Hayom Harat Olam (“Today the world stands as at birth”)
Rabbi Tamar Elad-Appelbaum
This year, within the coronavirus pandemic, we are called upon to care for the world more than any other year, through observation of it and of ourselves. Observation is an important tool, especially in the dark where Rosh Hashanah begins. It is only in this way, the Sfat Emet (“Language of Truth”) teaches, that it is really possible to see our true situation. The light and the darkness, the mistakes in that lie between them, and the line of hope that connects the chaos to repentance. We will look at the world at this moment in history, at an ancient Jewish tradition of Adam and Eve when they left the Garden of Eden and the possibility that always awaits us to return, to repair, to heal, to be revealed.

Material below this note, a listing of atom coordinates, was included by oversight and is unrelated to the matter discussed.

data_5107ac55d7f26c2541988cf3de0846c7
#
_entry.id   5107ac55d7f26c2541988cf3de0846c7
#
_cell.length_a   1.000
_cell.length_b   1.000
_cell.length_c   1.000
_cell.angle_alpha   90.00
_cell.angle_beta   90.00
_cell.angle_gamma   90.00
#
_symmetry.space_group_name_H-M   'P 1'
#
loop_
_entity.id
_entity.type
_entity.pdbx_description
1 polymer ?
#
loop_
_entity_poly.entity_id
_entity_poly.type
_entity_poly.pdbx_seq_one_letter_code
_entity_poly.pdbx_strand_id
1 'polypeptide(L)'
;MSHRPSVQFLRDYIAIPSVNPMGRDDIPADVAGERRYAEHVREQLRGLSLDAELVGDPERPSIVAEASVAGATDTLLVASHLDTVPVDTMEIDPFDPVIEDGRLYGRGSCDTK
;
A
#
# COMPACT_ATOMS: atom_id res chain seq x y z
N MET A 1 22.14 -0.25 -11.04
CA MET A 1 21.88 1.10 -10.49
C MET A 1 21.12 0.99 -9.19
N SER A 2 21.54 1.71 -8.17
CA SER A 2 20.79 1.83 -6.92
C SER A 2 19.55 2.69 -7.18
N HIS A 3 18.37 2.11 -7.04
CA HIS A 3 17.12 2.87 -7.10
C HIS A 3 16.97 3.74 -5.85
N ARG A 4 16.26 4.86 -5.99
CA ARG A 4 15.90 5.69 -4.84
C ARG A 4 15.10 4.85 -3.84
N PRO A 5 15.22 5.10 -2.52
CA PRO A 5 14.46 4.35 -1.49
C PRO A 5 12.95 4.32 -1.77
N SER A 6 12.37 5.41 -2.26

Rabbi Tamar Elad-Appelbaum is the founder and rabbi of Kehilat Zion in Jerusalem, and co-founder and head of the Beit Midrash for Israeli Rabbis of the Hartman Institute, and HaMidrasha at Oranim. In 2010, she was chosen by “The Forward” as one of the five influential women religious leaders in Israel, for her work promoting Jewish pluralism and freedom.